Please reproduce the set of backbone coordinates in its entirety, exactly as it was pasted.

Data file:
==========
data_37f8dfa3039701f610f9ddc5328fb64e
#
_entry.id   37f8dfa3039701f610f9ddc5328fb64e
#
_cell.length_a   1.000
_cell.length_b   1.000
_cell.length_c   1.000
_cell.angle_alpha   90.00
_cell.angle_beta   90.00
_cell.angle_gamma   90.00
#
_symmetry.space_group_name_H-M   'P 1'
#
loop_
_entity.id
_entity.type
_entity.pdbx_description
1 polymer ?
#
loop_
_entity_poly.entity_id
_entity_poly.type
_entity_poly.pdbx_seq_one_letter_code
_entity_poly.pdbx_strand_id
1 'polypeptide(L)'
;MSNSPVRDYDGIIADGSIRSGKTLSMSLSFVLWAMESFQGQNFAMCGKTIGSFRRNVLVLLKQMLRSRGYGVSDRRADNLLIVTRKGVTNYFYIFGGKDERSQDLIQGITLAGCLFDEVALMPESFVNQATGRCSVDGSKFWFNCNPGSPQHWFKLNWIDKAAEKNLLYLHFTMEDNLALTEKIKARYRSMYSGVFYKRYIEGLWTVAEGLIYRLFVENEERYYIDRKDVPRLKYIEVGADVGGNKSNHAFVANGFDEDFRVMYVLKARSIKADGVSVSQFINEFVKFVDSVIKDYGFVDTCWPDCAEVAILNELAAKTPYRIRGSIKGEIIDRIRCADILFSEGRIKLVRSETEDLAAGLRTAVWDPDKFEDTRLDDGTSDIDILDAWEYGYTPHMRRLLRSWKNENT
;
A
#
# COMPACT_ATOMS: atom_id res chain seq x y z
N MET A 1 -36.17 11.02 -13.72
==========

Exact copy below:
data_37f8dfa3039701f610f9ddc5328fb64e
#
_entry.id   37f8dfa3039701f610f9ddc5328fb64e
#
_cell.length_a   1.000
_cell.length_b   1.000
_cell.length_c   1.000
_cell.angle_alpha   90.00
_cell.angle_beta   90.00
_cell.angle_gamma   90.00
#
_symmetry.space_group_name_H-M   'P 1'
#
loop_
_entity.id
_entity.type
_entity.pdbx_description
1 polymer ?
#
loop_
_entity_poly.entity_id
_entity_poly.type
_entity_poly.pdbx_seq_one_letter_code
_entity_poly.pdbx_strand_id
1 'polypeptide(L)'
;MSNSPVRDYDGIIADGSIRSGKTLSMSLSFVLWAMESFQGQNFAMCGKTIGSFRRNVLVLLKQMLRSRGYGVSDRRADNLLIVTRKGVTNYFYIFGGKDERSQDLIQGITLAGCLFDEVALMPESFVNQATGRCSVDGSKFWFNCNPGSPQHWFKLNWIDKAAEKNLLYLHFTMEDNLALTEKIKARYRSMYSGVFYKRYIEGLWTVAEGLIYRLFVENEERYYIDRKDVPRLKYIEVGADVGGNKSNHAFVANGFDEDFRVMYVLKARSIKADGVSVSQFINEFVKFVDSVIKDYGFVDTCWPDCAEVAILNELAAKTPYRIRGSIKGEIIDRIRCADILFSEGRIKLVRSETEDLAAGLRTAVWDPDKFEDTRLDDGTSDIDILDAWEYGYTPHMRRLLRSWKNENT
;
A
#
# COMPACT_ATOMS: atom_id res chain seq x y z
N MET A 1 -36.17 11.02 -13.72